I think it’s fair to say that George Clooney is something of a hit ‘n miss director, and that his directorial efforts make for an overall abstract body of work, whereby the aptitude of the artist remains ambiguous. From praise-worthy titles like Good Night and Good Luck and The Ides of March, to questionable bosh such as Leatherheads and The Monuments Men, Clooney’s directorial effortsÂ are a patchwork of ideas that lack consistency, and were he any other director I’d argue that it is unlikely we’d have gotten this far into his repertoire.
Suburbicon is Clooney’s sixth outing as helmer and it is his clunkiest offering to date. Opening with a classic 1950’s land-development commercial, the film establishes its period effectively and spreads a wholesome gloss across the screen. We are taken back to “simpler times” when neighbourhoods were full of families and safe places to live. Kids played in yards and the postman knew everyone’s name. And then, within the blink of an eye, we are reminded that what may have been “simpler times” for some, were awful and oppressive times for others.
An African-American family move next door to the Lodge family, throwing the idyllic community into chaos. Caught in the grips of fear, with the stability of their white suburban sanctum at risk, the neighbourhood bands together to harass, torment and drive their unwanted invaders out of town. Meanwhile, the Lodge family are having problems of their own when a violent home invasion leads to murder. Matt Damon plays Gardner Lodge, whose wife is murdered, and with the ongoing intimidation of her killers at large, he finds himself in a predicament that puts the rest of his family in danger should he identify the culprits. And so begins a dark, twisted and comical story of blackmail, deceit and social injustice.
Suburbicon was written by the Coen brothers, who reportedly penned the script 30 years ago, and while it certainly has the veneer of a Coens film, it lacks the depth of character that they typically examine so meticulously. Instead, with Clooney’s clumsy direction, their script feels as if they were trying to imitate themselves while unintentionally lampooning what they do. Where the tone and production design of Suburbicon is nicely done, with its sterile urban sprawl and pristinely aligned houses, the story is otherwise a messy, convoluted and uninspired muddle.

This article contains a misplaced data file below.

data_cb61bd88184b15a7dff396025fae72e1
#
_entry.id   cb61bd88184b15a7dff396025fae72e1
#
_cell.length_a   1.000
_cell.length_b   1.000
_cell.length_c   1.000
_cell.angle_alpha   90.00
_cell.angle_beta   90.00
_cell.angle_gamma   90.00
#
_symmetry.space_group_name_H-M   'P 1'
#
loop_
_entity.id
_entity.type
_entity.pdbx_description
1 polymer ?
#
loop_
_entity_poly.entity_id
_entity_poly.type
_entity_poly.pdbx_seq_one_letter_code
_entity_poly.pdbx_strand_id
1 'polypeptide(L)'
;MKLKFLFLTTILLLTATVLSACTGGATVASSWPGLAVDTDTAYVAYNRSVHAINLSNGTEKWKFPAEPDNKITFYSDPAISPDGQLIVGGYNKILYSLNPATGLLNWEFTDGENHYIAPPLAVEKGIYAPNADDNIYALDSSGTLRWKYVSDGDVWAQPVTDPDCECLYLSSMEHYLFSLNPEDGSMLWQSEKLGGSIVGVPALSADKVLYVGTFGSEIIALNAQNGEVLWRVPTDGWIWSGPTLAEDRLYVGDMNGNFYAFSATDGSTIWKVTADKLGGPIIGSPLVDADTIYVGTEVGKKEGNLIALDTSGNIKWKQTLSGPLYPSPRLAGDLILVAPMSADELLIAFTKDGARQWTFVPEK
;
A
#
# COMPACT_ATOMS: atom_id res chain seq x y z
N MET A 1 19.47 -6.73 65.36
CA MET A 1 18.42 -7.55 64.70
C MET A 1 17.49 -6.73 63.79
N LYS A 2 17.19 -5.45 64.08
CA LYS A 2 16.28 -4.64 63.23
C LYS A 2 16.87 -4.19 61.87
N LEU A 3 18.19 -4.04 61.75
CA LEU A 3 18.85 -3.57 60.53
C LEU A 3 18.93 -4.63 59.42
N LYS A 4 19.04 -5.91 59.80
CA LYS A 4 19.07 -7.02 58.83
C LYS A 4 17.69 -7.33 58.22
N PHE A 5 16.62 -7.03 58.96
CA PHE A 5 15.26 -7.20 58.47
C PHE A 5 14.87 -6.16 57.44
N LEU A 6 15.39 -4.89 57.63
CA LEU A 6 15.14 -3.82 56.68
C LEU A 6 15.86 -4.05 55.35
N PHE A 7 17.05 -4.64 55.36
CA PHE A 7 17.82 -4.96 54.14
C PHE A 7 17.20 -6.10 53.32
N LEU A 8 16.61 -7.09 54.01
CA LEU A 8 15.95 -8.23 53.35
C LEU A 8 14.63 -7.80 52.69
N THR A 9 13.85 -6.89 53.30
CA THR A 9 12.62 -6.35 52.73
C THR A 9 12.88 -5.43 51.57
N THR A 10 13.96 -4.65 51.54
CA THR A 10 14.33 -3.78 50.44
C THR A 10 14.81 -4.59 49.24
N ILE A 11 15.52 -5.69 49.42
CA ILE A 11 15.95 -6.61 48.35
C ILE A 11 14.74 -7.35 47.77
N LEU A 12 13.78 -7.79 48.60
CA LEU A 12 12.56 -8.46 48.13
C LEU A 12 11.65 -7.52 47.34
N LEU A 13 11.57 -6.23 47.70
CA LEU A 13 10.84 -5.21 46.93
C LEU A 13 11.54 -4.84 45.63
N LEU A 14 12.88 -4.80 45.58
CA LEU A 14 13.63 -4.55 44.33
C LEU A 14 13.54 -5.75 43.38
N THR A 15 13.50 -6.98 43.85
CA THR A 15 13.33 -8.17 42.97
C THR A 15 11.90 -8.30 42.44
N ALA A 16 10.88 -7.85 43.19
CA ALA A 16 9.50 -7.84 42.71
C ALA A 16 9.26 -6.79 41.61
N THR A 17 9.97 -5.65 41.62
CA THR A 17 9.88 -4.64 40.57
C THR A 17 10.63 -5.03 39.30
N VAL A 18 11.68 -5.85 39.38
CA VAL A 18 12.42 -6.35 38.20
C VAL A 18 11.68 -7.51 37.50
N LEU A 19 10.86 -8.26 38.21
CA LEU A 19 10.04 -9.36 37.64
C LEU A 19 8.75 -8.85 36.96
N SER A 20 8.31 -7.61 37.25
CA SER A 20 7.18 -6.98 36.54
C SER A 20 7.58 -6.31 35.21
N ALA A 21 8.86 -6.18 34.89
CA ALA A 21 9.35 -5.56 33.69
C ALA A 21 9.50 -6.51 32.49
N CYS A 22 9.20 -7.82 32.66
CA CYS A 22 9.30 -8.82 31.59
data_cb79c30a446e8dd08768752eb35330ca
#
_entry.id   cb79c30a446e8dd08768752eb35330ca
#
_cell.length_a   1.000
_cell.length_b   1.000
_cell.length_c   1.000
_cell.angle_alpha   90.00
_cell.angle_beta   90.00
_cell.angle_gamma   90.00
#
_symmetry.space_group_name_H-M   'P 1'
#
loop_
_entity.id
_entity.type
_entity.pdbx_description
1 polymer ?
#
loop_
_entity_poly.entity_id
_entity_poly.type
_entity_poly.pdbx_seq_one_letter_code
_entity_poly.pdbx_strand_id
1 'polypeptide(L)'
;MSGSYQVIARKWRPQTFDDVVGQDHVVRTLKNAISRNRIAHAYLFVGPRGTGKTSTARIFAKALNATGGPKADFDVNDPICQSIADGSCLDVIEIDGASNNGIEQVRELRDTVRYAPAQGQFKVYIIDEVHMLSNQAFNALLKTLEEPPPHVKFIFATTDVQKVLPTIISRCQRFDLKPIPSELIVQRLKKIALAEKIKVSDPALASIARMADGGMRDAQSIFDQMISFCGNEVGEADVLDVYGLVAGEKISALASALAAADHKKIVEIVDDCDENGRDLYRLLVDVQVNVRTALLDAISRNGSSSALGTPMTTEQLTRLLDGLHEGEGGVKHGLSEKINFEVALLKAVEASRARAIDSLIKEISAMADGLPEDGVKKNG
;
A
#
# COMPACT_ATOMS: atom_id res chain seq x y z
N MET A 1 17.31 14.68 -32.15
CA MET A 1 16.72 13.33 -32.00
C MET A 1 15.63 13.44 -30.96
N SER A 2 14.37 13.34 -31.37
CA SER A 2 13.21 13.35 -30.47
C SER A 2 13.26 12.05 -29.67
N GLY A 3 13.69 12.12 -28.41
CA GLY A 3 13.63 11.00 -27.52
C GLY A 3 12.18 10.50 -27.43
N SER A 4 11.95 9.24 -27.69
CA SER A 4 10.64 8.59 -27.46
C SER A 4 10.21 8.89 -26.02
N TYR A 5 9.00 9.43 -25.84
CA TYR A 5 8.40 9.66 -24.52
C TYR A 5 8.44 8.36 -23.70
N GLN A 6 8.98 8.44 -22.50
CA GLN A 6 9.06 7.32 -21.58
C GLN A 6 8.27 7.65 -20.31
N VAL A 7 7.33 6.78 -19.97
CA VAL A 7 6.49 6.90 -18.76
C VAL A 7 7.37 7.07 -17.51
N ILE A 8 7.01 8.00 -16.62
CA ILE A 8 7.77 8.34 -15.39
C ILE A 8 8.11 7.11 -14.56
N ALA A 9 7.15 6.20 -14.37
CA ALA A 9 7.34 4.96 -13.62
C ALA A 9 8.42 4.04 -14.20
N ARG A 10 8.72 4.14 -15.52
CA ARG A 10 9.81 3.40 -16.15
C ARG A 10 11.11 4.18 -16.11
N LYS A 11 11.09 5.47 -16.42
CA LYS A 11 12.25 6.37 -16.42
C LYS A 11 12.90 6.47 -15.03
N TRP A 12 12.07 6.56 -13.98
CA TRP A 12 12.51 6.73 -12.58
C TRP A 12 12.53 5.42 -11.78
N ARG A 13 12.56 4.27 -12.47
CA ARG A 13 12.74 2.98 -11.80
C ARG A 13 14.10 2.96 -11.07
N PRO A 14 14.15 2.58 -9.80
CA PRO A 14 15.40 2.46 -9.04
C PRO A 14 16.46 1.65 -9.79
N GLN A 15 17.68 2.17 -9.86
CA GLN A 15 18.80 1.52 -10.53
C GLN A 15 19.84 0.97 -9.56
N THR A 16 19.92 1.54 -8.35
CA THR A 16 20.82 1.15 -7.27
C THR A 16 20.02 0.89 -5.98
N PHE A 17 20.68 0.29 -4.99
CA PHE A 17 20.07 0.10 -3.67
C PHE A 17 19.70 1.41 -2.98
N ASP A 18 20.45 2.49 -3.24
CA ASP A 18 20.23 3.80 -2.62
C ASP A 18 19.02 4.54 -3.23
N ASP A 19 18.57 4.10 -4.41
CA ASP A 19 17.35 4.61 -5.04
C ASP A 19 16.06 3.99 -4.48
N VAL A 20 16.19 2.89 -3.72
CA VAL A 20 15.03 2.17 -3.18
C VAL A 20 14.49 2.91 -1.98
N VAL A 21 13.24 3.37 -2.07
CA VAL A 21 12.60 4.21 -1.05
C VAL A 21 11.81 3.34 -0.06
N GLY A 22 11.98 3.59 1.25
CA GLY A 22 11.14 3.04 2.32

The consecutive stories of the two neighbouring families are established as though they ought to correlate; yet one only serves as a decoy for the other. Such is the weight and ugliness of the African-American family’s ordeal, that their plight goes beyond being a social commentary and serves no purpose other than facilitating the comical charade of the white family. Sure, we might witness the volatile racism of that era and draw parallels to contemporary society, but without any substantial resolution, or justice, it seems to be a wasted opportunity and a lousy pretext for satire. And if, indeed, the script was written 30 years ago, I would be curious to know how the context was shaped in its original form…
To add further insult to injury, Matt Damon is sorely miscast. His meek and mild demeanour and white-collar costume design is all too similar to his character in Steven Soderbergh’s The Informant. Furthermore, he lacks conviction and delivers a miscalculated performance that maintains a persistent sense of misalignment. Thankfully, the supporting cast is strong, with Julianne Moore giving a particularly delightful duel-performance as wife and twin-sister-in-law. She has honed her 1950’s housewife persona with award-nominated performances in Far From Heaven, The Hours and A Single Man, and so her turn in Suburbicon is a sure thing. Oscar Isaac shows up for an extended cameo and graces the screen with his reliable charm (if only he hung around for longer), but it’s young Noah Jupe who gives a show-stealing performance as the son who’s far more switched on to the unfolding events than most of the adults around him.
Simply put, Suburbicon is an unfortunate waste of talent. It is an uneven thriller, with flimsy social commentary and confused comedy. The Coens were right to pass the directorial buck.
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